Friday, February 15, 2013

Podcast: Dr. Rubidium, See Arr Oh and Chemjobber at the movies

In the second portion of our epic podcast with Dr. Rubidium, See Arr Oh and I talk about Hollywood, movies, TV and the portrayal of chemists:


(Now traditional semi-apology: there's no introduction or conclusion. Ooops.)

0:00: When is Annie Dookhan going to be on CSI?
1:36: NCIS and Abby's degrees
2:35: Agent Scully, Agent Mulder and Hollywood's degree inflation
3:50: There's no time for continuing education on CSI, much less paperwork!
6:33: Where did Walter White get his degree?
7:10: Dr. Christmas Jones and her tank top of power
9:24: Dr. George Henry, ER's M.D/Ph.D. (played by Chad Lowe)
10:20: Where are the lab support folks? It's all Quincy's fault.
12:30: Dr. Rubidium loves Jason Statham
14:19: The Joker almost made SAO not want to be a chemist
15:16: The EH&S aspects of action movies
16:06: Crime scene technique, including "the handkerchief of magic"
17:45: Chemicals don't look right in the movies
19:00: Labs don't look right in the movies
19:55: The process chemistry of movie toxic gases
20:30: Skyfall and the cyanide capsule of doom
22:30: Things don't explode that way!
25:30: Suspension of disbelief
26:45: Scientific consulting on movies
29:45: Casting R.B. Woodward and Rosalind Franklin in the movies

Tune in next Wednesday for Dr. Rubidium's thoughts on the Annie Dookhan case.

8 comments:

  1. Horizon (Nova) Did a feature-length drama-documentary called "Life Story" about the discovery of DNA structure in which Rosalind Franklin was played by the English actress Juliet Stevenson. Jeff Goldblum played Jim Watson, and Tim Piggot-Smith played Francis Crick. Apparently Crick was not impressed, although I thought Piggot-Smith looked and sounded like him. It was a very good movie, in my opinion. I think it's available on Youtube now.

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    1. A classic. I must have watched that about 10 times in high school and undergrad...

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  2. Other favourites of mine are "Breaking the Code"with Derek Jacobi as Alan Turing, and "Copenhagen" with Stephen Rae as Bohr and Daniel Craig as Heisenberg.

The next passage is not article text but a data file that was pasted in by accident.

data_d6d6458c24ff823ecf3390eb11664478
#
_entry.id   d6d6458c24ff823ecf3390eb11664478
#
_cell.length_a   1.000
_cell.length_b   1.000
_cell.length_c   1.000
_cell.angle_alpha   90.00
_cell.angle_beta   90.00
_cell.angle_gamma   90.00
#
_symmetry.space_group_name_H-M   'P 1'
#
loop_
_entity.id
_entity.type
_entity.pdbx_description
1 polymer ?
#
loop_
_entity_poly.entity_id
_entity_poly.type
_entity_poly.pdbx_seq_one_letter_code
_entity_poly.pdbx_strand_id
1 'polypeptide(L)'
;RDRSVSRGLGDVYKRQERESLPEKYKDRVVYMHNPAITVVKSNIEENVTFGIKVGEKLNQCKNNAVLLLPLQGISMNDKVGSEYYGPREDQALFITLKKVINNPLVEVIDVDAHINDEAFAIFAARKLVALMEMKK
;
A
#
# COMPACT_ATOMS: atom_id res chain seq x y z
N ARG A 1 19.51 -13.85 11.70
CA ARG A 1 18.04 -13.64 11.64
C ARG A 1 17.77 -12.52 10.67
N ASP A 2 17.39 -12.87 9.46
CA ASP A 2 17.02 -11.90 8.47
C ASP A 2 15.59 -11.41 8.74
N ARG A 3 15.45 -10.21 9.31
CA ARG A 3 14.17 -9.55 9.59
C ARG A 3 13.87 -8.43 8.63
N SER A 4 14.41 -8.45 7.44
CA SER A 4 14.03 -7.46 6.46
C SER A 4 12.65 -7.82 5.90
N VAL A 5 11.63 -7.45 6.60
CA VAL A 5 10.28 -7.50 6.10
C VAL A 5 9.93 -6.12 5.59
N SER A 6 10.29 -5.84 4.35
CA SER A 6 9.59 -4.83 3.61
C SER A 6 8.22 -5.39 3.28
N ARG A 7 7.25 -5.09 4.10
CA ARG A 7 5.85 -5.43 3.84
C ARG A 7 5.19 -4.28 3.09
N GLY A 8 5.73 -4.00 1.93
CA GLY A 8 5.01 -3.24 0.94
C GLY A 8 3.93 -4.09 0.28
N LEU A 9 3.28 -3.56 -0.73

"Glory enough for all" about the discovery of Insulin was also pretty good as I remember, as was "Breaking the Mould", which gave Florey a fairer deal than usual.
    A cringemaking documentary starring Jack "the Ripper" Baldwin is available on Youtube. It's a "cutting edge" documentary from 1986, with such immortal lines as "Professor Jack Baldwin is a man who likes to be in control of his destiny". Well, quite.

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  3. Breaking the Code and Copenhagen are both great. There's also a fantastic, multiple part BBC series named "Oppenheimer" from the 80s which is a must-see. Sam Waterston as Oppenheimer is outstanding. It's available on DVD.

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  4. Loving these podcasts. You forgot to mention CSI Miami with their infamous IR/MS spectra rotating permanently on the computer screens.

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  6. I'm envisioning the Joker as a grad student. "Do you want to know how I got these scars? I was making these azide complexes when..."

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  7. PBS Nova did a documentary on Percy Julian (first synthesis of physostigmine, important work on industry processes for progesterone, testosterone, and cortisone) called "Forgotten Genius" which was quite good. Of course his life was probably more interesting than the average chemist since he was one of the first African-Americans to earn a Ph.D. in chemistry and he experienced various types of discrimination including several attempted bombings of his home.

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